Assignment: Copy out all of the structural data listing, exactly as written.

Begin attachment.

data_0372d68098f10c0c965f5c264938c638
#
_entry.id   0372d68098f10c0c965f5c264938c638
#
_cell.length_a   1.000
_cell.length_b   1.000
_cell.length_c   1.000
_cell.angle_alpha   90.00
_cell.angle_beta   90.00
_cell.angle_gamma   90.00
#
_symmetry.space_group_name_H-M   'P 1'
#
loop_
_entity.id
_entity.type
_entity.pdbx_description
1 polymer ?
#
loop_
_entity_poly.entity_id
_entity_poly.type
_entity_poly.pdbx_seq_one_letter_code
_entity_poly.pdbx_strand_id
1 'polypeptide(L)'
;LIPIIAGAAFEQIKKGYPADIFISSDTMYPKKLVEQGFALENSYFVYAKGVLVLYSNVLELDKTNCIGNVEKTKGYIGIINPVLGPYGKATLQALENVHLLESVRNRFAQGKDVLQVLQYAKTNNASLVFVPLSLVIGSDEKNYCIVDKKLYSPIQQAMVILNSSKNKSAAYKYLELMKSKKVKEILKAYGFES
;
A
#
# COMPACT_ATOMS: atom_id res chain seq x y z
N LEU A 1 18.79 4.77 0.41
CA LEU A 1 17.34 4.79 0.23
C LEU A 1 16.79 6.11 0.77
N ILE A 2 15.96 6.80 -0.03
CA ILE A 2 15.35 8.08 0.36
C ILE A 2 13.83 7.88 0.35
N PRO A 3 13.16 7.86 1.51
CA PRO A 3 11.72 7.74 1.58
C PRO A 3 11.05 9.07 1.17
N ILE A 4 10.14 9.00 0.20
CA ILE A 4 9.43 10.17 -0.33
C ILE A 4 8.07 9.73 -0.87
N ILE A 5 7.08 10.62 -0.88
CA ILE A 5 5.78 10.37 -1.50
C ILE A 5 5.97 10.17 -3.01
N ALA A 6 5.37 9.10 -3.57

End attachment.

data_0372d68098f10c0c965f5c264938c638
#
_entry.id   0372d68098f10c0c965f5c264938c638
#
_cell.length_a   1.000
_cell.length_b   1.000
_cell.length_c   1.000
_cell.angle_alpha   90.00
_cell.angle_beta   90.00
_cell.angle_gamma   90.00
#
_symmetry.space_group_name_H-M   'P 1'
#
loop_
_entity.id
_entity.type
_entity.pdbx_description
1 polymer ?
#
loop_
_entity_poly.entity_id
_entity_poly.type
_entity_poly.pdbx_seq_one_letter_code
_entity_poly.pdbx_strand_id
1 'polypeptide(L)'
;LIPIIAGAAFEQIKKGYPADIFISSDTMYPKKLVEQGFALENSYFVYAKGVLVLYSNVLELDKTNCIGNVEKTKGYIGIINPVLGPYGKATLQALENVHLLESVRNRFAQGKDVLQVLQYAKTNNASLVFVPLSLVIGSDEKNYCIVDKKLYSPIQQAMVILNSSKNKSAAYKYLELMKSKKVKEILKAYGFES
;
A
#
# COMPACT_ATOMS: atom_id res chain seq x y z
N LEU A 1 18.79 4.77 0.41
CA LEU A 1 17.34 4.79 0.23
C LEU A 1 16.79 6.11 0.77
N ILE A 2 15.96 6.80 -0.03
CA ILE A 2 15.35 8.08 0.36
C ILE A 2 13.83 7.88 0.35
N PRO A 3 13.16 7.86 1.51
CA PRO A 3 11.72 7.74 1.58
C PRO A 3 11.05 9.07 1.17
N ILE A 4 10.14 9.00 0.20
CA ILE A 4 9.43 10.17 -0.33
C ILE A 4 8.07 9.73 -0.87
N ILE A 5 7.08 10.62 -0.88
CA ILE A 5 5.78 10.37 -1.50
C ILE A 5 5.97 10.17 -3.01
N ALA A 6 5.37 9.10 -3.57